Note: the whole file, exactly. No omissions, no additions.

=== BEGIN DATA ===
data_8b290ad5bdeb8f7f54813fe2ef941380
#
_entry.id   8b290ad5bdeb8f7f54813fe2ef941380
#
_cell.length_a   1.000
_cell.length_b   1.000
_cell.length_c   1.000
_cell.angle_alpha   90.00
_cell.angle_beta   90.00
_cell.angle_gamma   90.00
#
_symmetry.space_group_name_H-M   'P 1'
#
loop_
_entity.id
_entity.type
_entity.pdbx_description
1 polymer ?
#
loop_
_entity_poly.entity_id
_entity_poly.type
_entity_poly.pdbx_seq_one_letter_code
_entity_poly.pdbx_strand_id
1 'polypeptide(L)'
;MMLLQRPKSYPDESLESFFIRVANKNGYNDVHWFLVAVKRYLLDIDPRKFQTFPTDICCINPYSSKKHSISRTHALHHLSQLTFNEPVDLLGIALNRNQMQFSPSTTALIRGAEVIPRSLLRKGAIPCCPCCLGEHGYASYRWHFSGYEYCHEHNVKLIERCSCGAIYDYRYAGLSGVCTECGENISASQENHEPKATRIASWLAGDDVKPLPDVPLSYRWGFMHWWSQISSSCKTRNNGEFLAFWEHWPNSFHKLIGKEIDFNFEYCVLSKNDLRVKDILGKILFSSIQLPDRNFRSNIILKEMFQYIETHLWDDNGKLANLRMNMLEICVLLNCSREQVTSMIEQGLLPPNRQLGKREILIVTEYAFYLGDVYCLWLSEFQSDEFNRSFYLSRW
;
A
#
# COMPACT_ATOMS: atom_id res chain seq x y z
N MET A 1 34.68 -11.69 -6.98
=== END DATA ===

data_8b290ad5bdeb8f7f54813fe2ef941380
#
_entry.id   8b290ad5bdeb8f7f54813fe2ef941380
#
_cell.length_a   1.000
_cell.length_b   1.000
_cell.length_c   1.000
_cell.angle_alpha   90.00
_cell.angle_beta   90.00
_cell.angle_gamma   90.00
#
_symmetry.space_group_name_H-M   'P 1'
#
loop_
_entity.id
_entity.type
_entity.pdbx_description
1 polymer ?
#
loop_
_entity_poly.entity_id
_entity_poly.type
_entity_poly.pdbx_seq_one_letter_code
_entity_poly.pdbx_strand_id
1 'polypeptide(L)'
;MMLLQRPKSYPDESLESFFIRVANKNGYNDVHWFLVAVKRYLLDIDPRKFQTFPTDICCINPYSSKKHSISRTHALHHLSQLTFNEPVDLLGIALNRNQMQFSPSTTALIRGAEVIPRSLLRKGAIPCCPCCLGEHGYASYRWHFSGYEYCHEHNVKLIERCSCGAIYDYRYAGLSGVCTECGENISASQENHEPKATRIASWLAGDDVKPLPDVPLSYRWGFMHWWSQISSSCKTRNNGEFLAFWEHWPNSFHKLIGKEIDFNFEYCVLSKNDLRVKDILGKILFSSIQLPDRNFRSNIILKEMFQYIETHLWDDNGKLANLRMNMLEICVLLNCSREQVTSMIEQGLLPPNRQLGKREILIVTEYAFYLGDVYCLWLSEFQSDEFNRSFYLSRW
;
A
#
# COMPACT_ATOMS: atom_id res chain seq x y z
N MET A 1 34.68 -11.69 -6.98